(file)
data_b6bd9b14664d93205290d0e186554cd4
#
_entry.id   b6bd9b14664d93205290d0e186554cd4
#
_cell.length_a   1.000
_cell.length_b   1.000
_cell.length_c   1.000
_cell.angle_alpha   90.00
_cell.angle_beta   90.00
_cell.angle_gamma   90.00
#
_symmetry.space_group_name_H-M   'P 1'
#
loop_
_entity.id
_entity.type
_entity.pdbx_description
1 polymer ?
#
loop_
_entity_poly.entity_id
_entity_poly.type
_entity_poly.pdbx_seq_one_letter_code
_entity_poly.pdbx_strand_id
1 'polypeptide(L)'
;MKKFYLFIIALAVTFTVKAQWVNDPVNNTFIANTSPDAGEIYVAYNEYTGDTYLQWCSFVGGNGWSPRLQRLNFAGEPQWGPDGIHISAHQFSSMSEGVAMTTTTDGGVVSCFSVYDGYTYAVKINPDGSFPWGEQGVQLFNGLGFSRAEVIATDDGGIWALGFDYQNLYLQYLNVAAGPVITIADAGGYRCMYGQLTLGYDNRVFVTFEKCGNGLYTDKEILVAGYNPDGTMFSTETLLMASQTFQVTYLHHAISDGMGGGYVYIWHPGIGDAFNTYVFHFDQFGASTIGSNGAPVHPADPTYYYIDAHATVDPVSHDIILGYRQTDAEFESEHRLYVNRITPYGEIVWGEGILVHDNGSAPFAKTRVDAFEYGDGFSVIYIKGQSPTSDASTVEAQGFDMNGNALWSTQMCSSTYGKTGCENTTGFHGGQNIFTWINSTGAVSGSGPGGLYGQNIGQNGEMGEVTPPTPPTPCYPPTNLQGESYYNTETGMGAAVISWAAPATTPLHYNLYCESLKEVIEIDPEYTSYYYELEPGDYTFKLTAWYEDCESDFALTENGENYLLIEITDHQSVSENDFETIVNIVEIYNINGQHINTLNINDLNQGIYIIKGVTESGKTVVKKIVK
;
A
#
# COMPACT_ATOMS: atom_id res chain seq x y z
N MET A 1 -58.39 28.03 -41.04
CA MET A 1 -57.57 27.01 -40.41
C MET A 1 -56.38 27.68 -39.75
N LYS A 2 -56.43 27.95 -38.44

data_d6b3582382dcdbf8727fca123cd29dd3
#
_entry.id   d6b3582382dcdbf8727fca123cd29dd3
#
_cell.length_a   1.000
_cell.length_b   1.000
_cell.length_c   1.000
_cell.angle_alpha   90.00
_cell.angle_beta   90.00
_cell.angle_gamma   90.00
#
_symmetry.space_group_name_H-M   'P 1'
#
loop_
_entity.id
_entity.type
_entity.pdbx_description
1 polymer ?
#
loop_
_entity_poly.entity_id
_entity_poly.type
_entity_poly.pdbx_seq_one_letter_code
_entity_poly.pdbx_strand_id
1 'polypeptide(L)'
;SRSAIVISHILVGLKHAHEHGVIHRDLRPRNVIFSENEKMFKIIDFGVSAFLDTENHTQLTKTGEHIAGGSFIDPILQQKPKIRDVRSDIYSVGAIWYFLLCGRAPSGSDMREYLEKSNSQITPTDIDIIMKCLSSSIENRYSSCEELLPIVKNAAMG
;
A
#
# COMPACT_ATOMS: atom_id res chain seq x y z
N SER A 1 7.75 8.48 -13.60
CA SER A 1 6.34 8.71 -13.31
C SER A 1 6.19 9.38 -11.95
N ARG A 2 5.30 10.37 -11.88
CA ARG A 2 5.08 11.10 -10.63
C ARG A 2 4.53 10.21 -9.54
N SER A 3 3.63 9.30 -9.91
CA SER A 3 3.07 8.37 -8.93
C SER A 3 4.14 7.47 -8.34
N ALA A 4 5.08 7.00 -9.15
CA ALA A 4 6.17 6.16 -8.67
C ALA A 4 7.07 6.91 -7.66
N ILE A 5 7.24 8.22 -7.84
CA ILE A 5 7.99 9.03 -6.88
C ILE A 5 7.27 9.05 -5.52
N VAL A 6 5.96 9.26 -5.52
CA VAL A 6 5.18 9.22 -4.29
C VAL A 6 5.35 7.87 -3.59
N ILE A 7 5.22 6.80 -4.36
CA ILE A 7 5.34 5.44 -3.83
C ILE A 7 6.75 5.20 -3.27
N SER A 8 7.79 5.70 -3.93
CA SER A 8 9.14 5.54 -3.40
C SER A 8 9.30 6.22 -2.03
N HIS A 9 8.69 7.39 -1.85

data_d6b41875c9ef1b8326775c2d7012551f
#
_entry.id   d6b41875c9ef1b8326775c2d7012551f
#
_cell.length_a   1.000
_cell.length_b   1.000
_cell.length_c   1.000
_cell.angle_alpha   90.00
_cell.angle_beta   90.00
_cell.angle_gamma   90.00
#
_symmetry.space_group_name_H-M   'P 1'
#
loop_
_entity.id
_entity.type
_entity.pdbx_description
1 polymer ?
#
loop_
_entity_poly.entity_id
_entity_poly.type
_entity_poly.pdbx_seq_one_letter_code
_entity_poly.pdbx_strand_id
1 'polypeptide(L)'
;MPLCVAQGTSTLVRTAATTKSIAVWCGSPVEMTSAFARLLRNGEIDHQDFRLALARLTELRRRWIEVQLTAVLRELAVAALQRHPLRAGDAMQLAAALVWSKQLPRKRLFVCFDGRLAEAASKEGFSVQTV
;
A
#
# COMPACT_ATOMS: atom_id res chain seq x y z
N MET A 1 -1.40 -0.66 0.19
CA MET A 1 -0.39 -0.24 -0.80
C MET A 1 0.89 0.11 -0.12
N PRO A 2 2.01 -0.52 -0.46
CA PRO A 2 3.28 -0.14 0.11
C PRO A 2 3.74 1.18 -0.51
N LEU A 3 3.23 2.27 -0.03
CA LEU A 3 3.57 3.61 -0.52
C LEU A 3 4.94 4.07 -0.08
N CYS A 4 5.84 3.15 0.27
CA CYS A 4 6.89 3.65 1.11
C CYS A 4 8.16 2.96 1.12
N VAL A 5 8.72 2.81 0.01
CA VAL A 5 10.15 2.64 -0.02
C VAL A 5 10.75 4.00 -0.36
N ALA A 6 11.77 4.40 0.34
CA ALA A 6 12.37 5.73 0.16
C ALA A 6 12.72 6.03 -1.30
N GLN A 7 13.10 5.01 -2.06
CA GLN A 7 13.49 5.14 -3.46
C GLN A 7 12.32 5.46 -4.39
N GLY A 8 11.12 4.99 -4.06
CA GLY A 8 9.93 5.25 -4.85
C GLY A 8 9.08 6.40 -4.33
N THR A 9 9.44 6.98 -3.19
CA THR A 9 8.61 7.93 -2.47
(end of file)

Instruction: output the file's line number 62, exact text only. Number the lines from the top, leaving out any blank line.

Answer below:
A